NEW YORK—Researchers at New York University (NYU) School of Medicine have reported that exposure to tobacco smoke nearly doubles the risk of hearing loss among adolescents. Their findings were published today in the July 2011 issue of Archives of Otolaryngology–Head & Neck Surgery.
Anil Lalwani, MD, who led the research study, said that the results have “huge public health implications” since more than half of all children in the U.S. are exposed to second-hand smoke. Lalwani, a professor of otolaryngology, physiology and neuroscience, and pediatrics at NYU School of Medicine, added, “We need to evaluate how we deal with smoking in public places and at home, as well as how often and when we screen children for hearing loss.”.
Although the increased risk of lung cancer, heart disease, and other conditions caused by second-hand smoke is well established, this research is the first to link it to hearing loss.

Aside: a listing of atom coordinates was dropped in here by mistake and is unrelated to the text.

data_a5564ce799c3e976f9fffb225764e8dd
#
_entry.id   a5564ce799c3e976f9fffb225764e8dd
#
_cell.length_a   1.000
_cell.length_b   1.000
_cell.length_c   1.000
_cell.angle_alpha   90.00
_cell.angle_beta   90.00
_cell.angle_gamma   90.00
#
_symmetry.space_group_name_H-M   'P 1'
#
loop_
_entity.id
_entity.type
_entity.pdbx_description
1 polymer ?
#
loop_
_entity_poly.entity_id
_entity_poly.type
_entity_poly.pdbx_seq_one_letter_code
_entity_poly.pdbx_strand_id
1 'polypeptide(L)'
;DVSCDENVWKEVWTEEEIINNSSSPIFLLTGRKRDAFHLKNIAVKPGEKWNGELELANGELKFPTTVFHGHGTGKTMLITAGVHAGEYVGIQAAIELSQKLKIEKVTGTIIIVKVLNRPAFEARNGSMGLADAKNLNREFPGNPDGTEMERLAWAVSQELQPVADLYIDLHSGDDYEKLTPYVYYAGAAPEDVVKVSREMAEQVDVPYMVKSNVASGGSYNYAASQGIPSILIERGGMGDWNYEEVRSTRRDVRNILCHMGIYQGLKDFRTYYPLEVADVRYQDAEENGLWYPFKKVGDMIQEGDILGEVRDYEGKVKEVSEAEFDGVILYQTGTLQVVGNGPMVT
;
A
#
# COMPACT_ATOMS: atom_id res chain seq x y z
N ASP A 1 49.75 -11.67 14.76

More than 1500 Americans aged 12 to 19 participated in the study. They were selected from the 2005-2006 National Health and Nutrition Examination Survey, which collects health information from children and adults around the United States. The teenagers were initially evaluated in their homes and then given extensive hearing tests and blood tests for the chemical cotinine, a metabolite of nicotine, at a medical center.
Those teens whose blood tests showed exposure to second-hand smoke were more likely than others to have sensorineural hearing loss. Co-author Michael Weitzman, MD, a professor of pediatrics and psychiatry at NYU School of Medicine, described the subjects’ condition as “the type of hearing loss that usually tends to occur as one gets older, or among children born with congenital deafness.”
Teenagers exposed to smoke performed worse across every sound frequency tested, but especially in the mid-to-high frequencies crucial for speech understanding. Overall, the scientists conclude from the data that “tobacco smoke is independently associated with an almost two-fold increase in the risk of hearing loss among adolescents.”